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WASHINGTON — President Joe Biden, facing pressure from within his own party to abandon his reelection campaign, is set to meet Wednesday with the executive council of the AFL-CIO, America's largest federation of trade unions as he tries to make the case that his record in office matters more than his age. The 81-year-old Biden is also taking part in the NATO summit and looking to use the organization's 75th-anniversary meeting as a way to spotlight support for Ukraine in its fight against Russia and to reset his stumbling campaign.

Biden has been under intense scrutiny since his disastrous debate performance, putting pressure on a White House that until recently had been marked by discipline and loyalty.

Former President Donald Trump has been reveling in the turmoil surrounding the Biden campaign and pressure from Biden's party to step down. Trump is also expected to soon announce his Republican running mate.

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The Latest:

Vermont Sen. Peter Welch calls on Biden to withdraw from November election

In an opinion piece for the Washington Post published Wednesday evening, Vermont Sen. Peter Welch called on President Biden to withdraw from the November general election. He is the first Democratic senator to do so, writing that ''the stakes could not be higher.''

''We cannot unsee President Biden's disastrous debate performance,'' Welch wrote. ''We cannot ignore or dismiss the valid questions raised since that night.''

The first-term senator said he is calling on Biden to withdraw ''with sadness.''

''Vermont loves Joe Biden,'' Welch wrote. ''President Biden and Vice President Harris received a larger vote percentage here than in any other state. But regular Vermonters are worried that he can't win this time, and they're terrified of another Trump presidency.''

A 9th House Democrat has called for Biden to withdraw

Rep. Earl Blumenauer, the longest-serving Democrat in Oregon's House delegation, said, ''President Biden should not be the Democratic presidential nominee.''

''The question before the country is whether the president should continue his candidacy for re-election. This is not just about extending his presidency but protecting democracy,'' he said in an emailed statement.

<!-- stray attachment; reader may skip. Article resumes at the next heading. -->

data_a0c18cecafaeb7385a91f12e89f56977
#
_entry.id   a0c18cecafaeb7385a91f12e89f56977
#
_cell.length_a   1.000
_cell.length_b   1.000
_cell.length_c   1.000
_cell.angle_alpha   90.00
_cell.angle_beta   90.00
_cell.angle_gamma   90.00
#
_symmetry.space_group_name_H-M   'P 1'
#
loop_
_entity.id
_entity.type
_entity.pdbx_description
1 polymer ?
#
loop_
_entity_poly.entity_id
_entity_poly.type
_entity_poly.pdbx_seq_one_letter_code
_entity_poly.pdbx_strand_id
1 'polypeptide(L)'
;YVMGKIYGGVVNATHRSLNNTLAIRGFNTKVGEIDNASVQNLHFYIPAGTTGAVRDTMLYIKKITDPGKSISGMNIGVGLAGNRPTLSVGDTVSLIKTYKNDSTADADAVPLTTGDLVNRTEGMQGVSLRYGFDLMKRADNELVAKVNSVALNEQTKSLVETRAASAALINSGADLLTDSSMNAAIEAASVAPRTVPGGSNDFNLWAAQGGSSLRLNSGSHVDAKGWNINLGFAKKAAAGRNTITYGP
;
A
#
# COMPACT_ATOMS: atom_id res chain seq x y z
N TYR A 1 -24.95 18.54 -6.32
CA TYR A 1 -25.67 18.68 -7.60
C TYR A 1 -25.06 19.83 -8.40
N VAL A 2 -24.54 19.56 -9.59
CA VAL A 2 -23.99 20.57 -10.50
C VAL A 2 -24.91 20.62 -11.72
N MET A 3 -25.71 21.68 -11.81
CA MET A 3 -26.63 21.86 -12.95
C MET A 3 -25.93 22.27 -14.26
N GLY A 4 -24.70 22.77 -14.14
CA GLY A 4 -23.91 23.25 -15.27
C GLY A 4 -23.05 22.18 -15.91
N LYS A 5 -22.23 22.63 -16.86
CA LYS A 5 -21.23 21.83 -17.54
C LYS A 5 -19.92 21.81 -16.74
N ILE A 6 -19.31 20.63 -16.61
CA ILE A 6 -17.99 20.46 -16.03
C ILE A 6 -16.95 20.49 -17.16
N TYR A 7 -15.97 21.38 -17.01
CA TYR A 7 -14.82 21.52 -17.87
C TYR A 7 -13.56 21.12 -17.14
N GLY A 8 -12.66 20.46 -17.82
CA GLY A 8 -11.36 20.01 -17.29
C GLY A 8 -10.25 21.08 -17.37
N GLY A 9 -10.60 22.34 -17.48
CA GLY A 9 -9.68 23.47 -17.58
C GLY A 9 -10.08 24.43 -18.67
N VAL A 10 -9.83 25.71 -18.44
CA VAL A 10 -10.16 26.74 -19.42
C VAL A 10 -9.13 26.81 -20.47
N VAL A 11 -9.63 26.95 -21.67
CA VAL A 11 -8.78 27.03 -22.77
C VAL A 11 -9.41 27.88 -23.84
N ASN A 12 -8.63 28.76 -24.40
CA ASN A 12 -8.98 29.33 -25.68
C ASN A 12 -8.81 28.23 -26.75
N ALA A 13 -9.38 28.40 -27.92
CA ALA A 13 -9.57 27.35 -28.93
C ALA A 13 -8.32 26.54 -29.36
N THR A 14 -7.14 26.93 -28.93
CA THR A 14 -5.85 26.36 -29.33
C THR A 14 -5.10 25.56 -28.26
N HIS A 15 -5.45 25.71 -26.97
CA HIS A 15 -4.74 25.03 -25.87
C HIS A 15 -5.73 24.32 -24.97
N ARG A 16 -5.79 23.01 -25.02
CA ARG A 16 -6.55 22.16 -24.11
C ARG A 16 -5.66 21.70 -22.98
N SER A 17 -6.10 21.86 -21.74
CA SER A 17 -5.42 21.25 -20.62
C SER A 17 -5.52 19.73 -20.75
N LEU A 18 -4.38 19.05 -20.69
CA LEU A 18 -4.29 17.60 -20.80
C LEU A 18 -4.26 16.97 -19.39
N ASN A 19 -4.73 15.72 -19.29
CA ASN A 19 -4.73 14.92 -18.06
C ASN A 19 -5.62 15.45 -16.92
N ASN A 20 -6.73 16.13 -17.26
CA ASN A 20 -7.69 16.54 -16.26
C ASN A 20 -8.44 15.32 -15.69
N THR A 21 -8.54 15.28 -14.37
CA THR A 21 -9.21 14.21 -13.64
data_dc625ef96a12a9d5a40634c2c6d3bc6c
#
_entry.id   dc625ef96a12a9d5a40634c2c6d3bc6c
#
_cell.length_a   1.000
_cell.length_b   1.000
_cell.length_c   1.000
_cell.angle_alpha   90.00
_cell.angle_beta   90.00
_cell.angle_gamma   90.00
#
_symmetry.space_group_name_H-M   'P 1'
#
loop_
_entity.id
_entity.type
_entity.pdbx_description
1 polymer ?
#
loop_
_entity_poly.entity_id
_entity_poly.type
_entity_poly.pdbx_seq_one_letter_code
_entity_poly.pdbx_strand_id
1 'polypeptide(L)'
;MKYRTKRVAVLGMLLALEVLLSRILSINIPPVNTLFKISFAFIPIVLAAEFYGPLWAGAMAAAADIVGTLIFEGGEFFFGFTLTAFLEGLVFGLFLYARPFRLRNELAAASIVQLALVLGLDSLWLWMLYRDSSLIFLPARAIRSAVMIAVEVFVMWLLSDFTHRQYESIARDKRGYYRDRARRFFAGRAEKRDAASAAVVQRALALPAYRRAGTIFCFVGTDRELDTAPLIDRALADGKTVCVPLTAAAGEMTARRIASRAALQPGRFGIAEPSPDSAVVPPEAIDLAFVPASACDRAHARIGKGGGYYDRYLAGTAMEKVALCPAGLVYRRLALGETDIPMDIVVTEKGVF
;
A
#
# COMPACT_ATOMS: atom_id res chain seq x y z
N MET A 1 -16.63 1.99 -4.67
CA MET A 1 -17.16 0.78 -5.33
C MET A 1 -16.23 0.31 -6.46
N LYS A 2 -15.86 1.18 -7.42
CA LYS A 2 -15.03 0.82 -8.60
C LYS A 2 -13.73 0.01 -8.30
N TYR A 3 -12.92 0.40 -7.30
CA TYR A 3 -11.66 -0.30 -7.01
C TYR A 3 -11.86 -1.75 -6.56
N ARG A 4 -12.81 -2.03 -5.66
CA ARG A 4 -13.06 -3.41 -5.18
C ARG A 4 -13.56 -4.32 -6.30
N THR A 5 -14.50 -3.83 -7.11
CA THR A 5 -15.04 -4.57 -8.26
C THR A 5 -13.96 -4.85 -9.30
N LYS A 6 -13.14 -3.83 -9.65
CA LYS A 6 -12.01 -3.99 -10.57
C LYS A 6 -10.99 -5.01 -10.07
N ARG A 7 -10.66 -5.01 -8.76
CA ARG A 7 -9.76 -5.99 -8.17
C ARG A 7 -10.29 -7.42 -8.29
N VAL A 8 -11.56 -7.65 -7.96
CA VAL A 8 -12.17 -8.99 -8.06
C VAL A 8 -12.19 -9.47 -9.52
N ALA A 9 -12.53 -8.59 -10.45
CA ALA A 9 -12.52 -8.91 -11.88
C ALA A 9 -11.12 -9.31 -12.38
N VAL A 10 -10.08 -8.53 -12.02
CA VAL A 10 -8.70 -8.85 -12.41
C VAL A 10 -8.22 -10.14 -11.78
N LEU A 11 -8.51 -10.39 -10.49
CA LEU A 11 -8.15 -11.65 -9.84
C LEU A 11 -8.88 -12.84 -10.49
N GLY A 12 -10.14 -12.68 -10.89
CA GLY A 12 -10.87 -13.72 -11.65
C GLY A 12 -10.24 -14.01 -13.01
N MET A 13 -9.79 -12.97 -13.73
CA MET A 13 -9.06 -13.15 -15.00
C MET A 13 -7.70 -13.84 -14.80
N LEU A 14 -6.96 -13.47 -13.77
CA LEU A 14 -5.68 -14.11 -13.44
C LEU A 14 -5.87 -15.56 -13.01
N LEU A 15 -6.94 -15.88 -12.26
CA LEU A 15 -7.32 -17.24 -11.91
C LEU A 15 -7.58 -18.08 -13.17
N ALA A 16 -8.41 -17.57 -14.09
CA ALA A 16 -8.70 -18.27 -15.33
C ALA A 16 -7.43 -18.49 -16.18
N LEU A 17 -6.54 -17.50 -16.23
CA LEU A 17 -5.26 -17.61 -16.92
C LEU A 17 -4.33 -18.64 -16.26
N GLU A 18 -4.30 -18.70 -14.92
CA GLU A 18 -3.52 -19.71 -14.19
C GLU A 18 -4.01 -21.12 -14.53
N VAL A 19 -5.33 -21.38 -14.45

''It is a painful and difficult conclusion but there is no question in my mind that we will all be better served if the president steps aside as the Democratic nominee and manages a transition under his terms.''

Blumenauer, elected to Congress in 1996, will not be seeking reelection this year.

Biden talks soccer with the British prime minister

Biden welcomed new British Prime Minister Keir Starmer to the Oval Office, saying he sees the U.K. as the ''knot tying the transatlantic alliance together.''

The meeting on the margins of the 75th NATO summit in Washington follows the leaders' phone conversation last week when Starmer took office.

Biden praised Starmer for ''seeking closer ties with Europe,'' saying it would be good for the entire NATO alliance.

''The special relationship is so important,'' Starmer replied.

The two leaders engaged in a free-flowing conversation in the Oval Office, rather than delivering prepared statements. The leaders began with a jovial discussion of England's soccer victory over the Netherlands, and Biden remarked that soccer is now more popular in the U.S. than ever before.

Biden appeared to ignore a barrage of questions about his political future and doubts within his party about his reelection campaign.

NATO secretary general remains confident in U.S. commitment to the alliance

Outgoing NATO Secretary General Jens Stoltenberg said he's not concerned about American commitment to the alliance if Trump is returned to the White House.

''The United States is safer and stronger with NATO, and that's why I expect it to remain in NATO,'' he said, noting longstanding support for the alliance from former presidential administrations, particularly after it invoked its Article 5 mutual defense pact to support the U.S. following the 9/11 terrorist attacks.

He noted that bipartisan support for NATO among U.S. lawmakers remains strong, including among Republicans who are backing Trump. But even when it comes to Trump's own complaints about NATO, Stoltenberg says those have been addressed.